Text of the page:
A trap street is a fictitious entry in the form of a misrepresented street on a map, often outside the area the map nominally covers, for the purpose of "trapping" potential copyright violators of the map who, if caught, would be unable to explain the inclusion of the "trap street" on their map as innocent. On maps that are not of streets, other "copyright trap" features (such as nonexistent towns or mountains with the wrong elevations) may be inserted or altered for the same purpose.
Trap streets are often nonexistent streets; but sometimes, rather than actually depicting a street where none exists, a map will misrepresent the nature of a street in a fashion that can still be used to detect copyright violators but is less likely to interfere with navigation. For instance, a map might add nonexistent bends to a street, or depict a major street as a narrow lane, without changing its location or its connections to other streets.
Trap streets are routinely denied and rarely acknowledged by publishers. This is not always the case, however. A popular driver's atlas for the city of Athens, Greece, warns inside its front cover that potential copyright violators should beware of trap streets.
In an edition of the BBC Two programme Map Man, first broadcast 17 October 2005, a spokesman for the Geographers' A–Z Street Atlas company claimed there are "about 100" trap streets included in the London edition of the street atlas. One such street, "Bartlett Place", a genuine but misnamed pedestrian walkway, was identified in the programme, and will appear in future editions under its real name, Broadway Walk.
It has been suggested that Google Earth placed Sandy Island (New Caledonia) as the geographical analog to a Trap Street, although historical evidence implies that it originated as a cartographical error and Google simply passed the error along.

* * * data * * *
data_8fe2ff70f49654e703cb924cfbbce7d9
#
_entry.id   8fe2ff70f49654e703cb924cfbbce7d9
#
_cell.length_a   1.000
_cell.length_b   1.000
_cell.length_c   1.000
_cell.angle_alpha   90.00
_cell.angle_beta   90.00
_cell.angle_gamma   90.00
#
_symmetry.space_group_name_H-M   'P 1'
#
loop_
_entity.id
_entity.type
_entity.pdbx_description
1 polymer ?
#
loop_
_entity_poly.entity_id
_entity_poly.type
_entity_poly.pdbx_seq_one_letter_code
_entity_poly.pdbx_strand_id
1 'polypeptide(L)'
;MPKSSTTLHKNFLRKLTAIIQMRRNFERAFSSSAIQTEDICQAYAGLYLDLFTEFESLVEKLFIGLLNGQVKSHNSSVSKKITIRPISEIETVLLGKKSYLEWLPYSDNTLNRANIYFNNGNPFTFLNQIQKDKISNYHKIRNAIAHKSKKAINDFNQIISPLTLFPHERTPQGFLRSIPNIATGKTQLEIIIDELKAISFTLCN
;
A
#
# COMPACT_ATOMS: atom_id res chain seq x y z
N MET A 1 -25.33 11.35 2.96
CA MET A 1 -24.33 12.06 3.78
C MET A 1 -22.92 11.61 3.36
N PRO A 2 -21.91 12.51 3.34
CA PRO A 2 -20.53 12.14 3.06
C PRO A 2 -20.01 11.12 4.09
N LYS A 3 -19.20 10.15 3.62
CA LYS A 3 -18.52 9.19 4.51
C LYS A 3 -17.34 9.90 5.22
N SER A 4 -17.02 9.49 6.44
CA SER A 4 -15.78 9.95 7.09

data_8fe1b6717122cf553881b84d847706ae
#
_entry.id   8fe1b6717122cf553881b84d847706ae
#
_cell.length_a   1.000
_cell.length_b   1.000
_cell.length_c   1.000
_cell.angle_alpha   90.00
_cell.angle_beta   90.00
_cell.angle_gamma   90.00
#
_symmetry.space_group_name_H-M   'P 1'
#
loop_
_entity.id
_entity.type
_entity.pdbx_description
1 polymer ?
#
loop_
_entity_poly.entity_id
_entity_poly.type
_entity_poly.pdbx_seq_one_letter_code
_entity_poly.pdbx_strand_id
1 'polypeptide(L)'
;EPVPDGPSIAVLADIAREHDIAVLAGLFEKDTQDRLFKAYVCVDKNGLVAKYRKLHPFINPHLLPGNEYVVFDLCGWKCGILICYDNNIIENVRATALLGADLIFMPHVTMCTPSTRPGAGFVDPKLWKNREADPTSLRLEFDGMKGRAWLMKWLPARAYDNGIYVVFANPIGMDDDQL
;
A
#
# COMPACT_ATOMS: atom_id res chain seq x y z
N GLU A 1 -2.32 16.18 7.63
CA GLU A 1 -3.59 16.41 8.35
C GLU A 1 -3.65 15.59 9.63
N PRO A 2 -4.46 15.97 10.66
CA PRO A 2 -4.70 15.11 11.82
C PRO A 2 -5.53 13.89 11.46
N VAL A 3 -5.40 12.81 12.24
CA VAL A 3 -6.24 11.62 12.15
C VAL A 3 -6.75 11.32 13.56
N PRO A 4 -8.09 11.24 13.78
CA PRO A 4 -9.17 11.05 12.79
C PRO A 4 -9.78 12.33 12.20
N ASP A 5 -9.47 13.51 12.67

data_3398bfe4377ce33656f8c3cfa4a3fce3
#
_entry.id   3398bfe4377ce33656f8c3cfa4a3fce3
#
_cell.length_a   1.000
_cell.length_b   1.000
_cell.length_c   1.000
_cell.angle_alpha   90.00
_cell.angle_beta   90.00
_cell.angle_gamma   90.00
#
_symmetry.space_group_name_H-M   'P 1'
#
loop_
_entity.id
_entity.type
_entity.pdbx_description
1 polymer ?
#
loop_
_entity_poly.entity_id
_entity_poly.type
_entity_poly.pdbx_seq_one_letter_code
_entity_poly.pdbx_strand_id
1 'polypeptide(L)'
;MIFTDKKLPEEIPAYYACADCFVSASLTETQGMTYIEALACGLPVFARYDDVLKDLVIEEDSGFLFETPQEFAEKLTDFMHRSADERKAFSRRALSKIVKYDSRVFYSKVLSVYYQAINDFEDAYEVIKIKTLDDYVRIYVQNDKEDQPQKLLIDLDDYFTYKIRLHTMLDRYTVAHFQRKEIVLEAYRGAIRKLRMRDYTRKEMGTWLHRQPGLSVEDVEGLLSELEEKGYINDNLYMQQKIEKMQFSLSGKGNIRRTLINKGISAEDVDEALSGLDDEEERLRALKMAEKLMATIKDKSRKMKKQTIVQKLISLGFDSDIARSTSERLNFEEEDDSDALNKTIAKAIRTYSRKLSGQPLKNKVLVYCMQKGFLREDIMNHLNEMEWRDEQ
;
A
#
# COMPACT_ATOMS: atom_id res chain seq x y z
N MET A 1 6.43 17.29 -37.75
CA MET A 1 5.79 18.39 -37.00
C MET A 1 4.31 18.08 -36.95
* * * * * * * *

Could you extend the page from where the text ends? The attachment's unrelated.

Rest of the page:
Trap streets are not copyrightable under the federal law of the United States. In Nester's Map & Guide Corp. v. Hagstrom Map Co., 796 F.Supp. 729, E.D.N.Y., 1992, a United States federal court found that copyright traps are not themselves protectable by copyright. There, the court stated: "[t]o treat 'false' facts interspersed among actual facts and represented as actual facts as fiction would mean that no one could ever reproduce or copy actual facts without risk of reproducing a false fact and thereby violating a copyright . . . . If such were the law, information could never be reproduced or widely disseminated." (Id. at 733)
In Alexandria Drafting Co. v. Andrew H. Amsterdam dba Franklin Maps, 43 U.S.P.Q. 2d (4 June 1997), the court ruled that "fictitious names may not be copyrighted" and "the existence, or non-existence, of a road is a non-copyrightable fact."
In a 2001 case, the Automobile Association in the United Kingdom agreed to settle a case for £20,000,000 when it was caught copying Ordnance Survey maps. In this case, the identifying "fingerprints" were not deliberate errors but rather stylistic features such as the width of roads.
In another case, the Singapore Land Authority sued Virtual Map, an online publisher of maps, for infringing on their copyright. The Singapore Land Authority stated in their case that there were deliberate errors in maps they had provided to Virtual Map years earlier. Virtual Map denied this and insisted that they had done their own cartography.
- Cecil Adams, "Do maps have 'copyright traps' to permit detection of unauthorized copies?, The Straight Dope, August 16, 1991.
- "Αττική" Greek-language map book published by Nik. & Ioan Fotis O.E. (Νικ. & Ιωάν. Φωτής Ο.Ε., http://www.fotismaps.gr), Greek-language warning inside front cover
- McGroarty, Daniel (2012-11-30). "The Lost Island of Google Earth". Kansas City Star. Retrieved 2012-11-30.
- Mark Monmonier, 2001, "Map traps: the changing landscape of cartographic copyright", Mercator's World, 6(4):50-52
- Clark, Andrew (2001-03-06). "Copying maps costs AA £20m". The Guardian. Retrieved 2007-09-24.
- Do maps have "copyright traps" to permit detection of unauthorized copies? by The Straight Dope
- Copying maps costs AA £20m: "Fingerprints" in Ordnance Survey sources used as proof by Andrew Clark, The Guardian, March 6, 2001.
- Copyright Easter Eggs at OpenStreetMap